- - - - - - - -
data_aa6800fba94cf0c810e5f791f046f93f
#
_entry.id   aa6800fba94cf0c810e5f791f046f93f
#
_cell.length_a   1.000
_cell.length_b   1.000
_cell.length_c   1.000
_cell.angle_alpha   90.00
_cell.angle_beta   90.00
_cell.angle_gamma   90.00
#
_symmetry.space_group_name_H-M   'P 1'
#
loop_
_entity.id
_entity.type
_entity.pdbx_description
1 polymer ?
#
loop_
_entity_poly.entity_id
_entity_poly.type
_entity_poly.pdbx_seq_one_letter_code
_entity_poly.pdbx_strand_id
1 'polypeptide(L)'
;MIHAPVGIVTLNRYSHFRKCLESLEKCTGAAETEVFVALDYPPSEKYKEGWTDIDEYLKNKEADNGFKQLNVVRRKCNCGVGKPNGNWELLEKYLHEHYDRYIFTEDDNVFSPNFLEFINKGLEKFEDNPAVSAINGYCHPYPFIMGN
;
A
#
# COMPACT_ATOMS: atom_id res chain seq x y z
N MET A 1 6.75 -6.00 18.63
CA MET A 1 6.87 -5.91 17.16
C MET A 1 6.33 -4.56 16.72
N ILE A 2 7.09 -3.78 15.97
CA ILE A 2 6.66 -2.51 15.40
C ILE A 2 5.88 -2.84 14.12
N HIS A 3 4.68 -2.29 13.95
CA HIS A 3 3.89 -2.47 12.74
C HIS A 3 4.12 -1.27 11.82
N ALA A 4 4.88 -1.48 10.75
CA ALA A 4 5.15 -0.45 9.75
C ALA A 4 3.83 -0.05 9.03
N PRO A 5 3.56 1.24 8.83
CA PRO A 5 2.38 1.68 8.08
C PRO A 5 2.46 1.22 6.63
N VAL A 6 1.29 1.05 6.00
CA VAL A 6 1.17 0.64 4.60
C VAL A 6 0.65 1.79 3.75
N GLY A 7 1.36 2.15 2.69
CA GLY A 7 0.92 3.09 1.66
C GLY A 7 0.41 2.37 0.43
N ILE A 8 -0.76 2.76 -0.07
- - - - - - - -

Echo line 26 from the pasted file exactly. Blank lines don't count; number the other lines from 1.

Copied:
;MIHAPVGIVTLNRYSHFRKCLESLEKCTGAAETEVFVALDYPPSEKYKEGWTDIDEYLKNKEADNGFKQLNVVRRKCNCGVGKPNGNWELLEKYLHEHYDRYIFTEDDNVFSPNFLEFINKGLEKFEDNPAVSAINGYCHPYPFIMGN